Tuesday, November 23, 2010
Thursday, November 18, 2010
The museum's motto is "We Inspire our Youth by Honoring our Heroes."
This college professor is doing his part in carrying out our motto by bringing students to learn the history of the Pacific War and the generation of heroes that fought that war.
We have an ongoing program for museum visitors to write letters to wounded servicemen and women at BAMC in San Antonio. This letter was written by one of our younger visitors and hopefully will bring a smile to one of today's wounded heroes.
Thursday, November 11, 2010
This post was made around Memorial Day but I believe that it deserves to be posted again on Veterans Day.
During patriotic holidays, including Veterans Day, a model of America’s White Table will be set up to honor those men and women who serve(d) in the United States’ Armed Forces. The tradition of placing the table began with a group of
The small table signifies one lone serviceman’s battle against many. The white cloth honors our comrade’s pure heart for answering his country’s call to duty. The lemon slice and grains of salt represent the captive serviceman’s bitter fate and the tears of his family awaiting his return. A black napkin is placed for the sorrow of captivity. The glass is upside down for the meal that won’t be eaten. The white candle and the red rose represent peace and hope for the serviceman’s return. The empty chair at the table is for the missing serviceman.
“You are not forgotten so long as there is one left in whom your memory remains.”
Tuesday, November 9, 2010
Veterans Day was originally established as a holiday to honor and memorialize those men who fought in World War I. World War I officially ended on June 28, 1919 when the Treaty of Versailles was signed. However fighting ceased more than seven months earlier with an armistice that went into effect at 1100 on November 11, 1918. Originally, the day was known as Armistice Day because World War I was to be the war to end all wars. Following World War II, which required the greatest mobilization of all branches of the military in the nation’s history, and after the Korean War, the word “Veterans” took the place of “Armistice.” On June 1, 1954, November 11 became a day to honor American veterans of all wars. For a brief time, Veterans Day was to serve as one of four national holidays that would be on a Monday to ensure a three-day weekend for the people, but because of the historical significance of November 11 it was returned to that date. Today we honor veterans from all wars, both past and present, for their service, honor, and courage.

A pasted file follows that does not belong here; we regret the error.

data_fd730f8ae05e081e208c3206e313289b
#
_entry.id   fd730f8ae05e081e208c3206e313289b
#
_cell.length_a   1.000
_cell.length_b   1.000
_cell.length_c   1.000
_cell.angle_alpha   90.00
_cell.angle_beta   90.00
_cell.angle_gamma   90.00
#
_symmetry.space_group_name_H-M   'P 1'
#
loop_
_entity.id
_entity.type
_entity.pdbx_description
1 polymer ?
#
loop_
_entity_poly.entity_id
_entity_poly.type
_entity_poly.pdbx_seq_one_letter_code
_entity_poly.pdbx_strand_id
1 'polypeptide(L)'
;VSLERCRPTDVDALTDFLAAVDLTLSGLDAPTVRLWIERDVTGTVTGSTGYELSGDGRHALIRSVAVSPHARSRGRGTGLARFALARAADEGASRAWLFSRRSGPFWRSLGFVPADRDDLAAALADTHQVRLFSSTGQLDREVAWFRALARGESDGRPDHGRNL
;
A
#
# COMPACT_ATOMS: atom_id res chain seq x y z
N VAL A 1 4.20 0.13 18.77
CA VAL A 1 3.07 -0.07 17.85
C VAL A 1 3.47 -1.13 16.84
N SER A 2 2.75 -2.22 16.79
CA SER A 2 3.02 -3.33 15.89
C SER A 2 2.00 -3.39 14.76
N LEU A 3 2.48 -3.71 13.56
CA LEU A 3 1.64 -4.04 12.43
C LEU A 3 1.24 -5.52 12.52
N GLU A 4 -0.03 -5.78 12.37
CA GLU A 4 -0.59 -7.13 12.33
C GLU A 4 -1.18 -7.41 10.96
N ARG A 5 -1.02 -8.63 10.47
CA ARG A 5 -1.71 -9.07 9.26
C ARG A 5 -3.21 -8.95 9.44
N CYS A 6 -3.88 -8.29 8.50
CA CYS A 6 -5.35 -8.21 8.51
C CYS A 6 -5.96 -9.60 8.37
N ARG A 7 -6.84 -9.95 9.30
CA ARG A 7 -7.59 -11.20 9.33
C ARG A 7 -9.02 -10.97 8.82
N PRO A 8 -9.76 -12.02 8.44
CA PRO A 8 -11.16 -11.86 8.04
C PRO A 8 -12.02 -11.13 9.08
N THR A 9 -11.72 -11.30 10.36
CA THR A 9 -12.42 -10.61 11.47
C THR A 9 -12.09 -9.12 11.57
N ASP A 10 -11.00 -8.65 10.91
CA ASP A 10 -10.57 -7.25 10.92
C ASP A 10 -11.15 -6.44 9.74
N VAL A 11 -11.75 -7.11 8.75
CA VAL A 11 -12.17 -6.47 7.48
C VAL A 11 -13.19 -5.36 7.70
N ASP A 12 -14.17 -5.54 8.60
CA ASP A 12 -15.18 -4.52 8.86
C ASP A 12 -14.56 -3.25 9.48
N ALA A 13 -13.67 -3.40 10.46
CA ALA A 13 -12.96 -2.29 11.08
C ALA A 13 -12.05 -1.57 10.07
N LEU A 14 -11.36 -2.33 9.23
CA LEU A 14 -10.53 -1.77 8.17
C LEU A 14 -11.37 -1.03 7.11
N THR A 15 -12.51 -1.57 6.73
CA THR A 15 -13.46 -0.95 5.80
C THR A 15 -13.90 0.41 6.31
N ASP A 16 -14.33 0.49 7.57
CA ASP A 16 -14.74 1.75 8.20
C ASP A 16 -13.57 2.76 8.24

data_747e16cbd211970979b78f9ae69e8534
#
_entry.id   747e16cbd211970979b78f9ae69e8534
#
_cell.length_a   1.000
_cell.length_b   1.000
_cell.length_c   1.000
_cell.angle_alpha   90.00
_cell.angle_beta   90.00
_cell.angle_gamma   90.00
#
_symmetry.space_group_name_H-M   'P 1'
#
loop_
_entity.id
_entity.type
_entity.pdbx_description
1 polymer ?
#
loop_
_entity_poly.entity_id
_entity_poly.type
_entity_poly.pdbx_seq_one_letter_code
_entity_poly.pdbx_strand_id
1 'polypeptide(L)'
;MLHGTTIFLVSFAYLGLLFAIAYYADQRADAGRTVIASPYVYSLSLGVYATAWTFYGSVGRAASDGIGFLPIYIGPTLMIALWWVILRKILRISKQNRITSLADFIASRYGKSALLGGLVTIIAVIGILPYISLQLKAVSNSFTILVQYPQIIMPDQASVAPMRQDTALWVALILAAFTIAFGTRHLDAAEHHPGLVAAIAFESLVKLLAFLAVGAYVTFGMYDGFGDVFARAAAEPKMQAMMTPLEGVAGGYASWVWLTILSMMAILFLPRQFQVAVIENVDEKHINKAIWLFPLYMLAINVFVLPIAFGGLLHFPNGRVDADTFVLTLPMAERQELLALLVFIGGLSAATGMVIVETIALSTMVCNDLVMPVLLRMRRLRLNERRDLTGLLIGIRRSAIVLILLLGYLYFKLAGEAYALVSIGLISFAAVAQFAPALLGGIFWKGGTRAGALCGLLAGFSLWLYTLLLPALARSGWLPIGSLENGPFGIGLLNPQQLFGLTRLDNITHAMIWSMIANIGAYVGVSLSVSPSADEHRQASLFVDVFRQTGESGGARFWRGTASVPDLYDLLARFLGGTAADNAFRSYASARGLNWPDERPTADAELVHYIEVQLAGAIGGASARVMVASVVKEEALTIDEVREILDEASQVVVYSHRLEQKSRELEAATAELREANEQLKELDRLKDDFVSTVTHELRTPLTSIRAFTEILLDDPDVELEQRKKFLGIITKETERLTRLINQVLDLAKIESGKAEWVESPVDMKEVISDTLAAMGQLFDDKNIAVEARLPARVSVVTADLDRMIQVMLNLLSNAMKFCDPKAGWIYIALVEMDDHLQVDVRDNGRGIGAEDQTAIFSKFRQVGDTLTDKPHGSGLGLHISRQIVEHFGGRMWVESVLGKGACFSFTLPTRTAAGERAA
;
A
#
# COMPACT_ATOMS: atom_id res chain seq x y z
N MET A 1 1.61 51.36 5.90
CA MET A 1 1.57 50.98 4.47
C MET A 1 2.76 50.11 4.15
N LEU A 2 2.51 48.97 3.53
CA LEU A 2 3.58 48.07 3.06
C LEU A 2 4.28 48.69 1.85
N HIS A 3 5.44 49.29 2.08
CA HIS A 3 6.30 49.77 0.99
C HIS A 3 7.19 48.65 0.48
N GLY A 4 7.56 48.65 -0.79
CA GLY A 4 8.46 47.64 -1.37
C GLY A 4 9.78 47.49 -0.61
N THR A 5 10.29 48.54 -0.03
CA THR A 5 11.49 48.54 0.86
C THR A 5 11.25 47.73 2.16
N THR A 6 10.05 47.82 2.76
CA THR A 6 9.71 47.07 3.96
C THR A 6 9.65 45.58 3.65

Come out to the Memorial Courtyard at the National Museum of the Pacific War at 11:00 am on Thursday for a commemoration program. Senator John Cornyn will be presenting the Keynote Address. It is a free program and all are welcome!
To all of those who have served, thank you!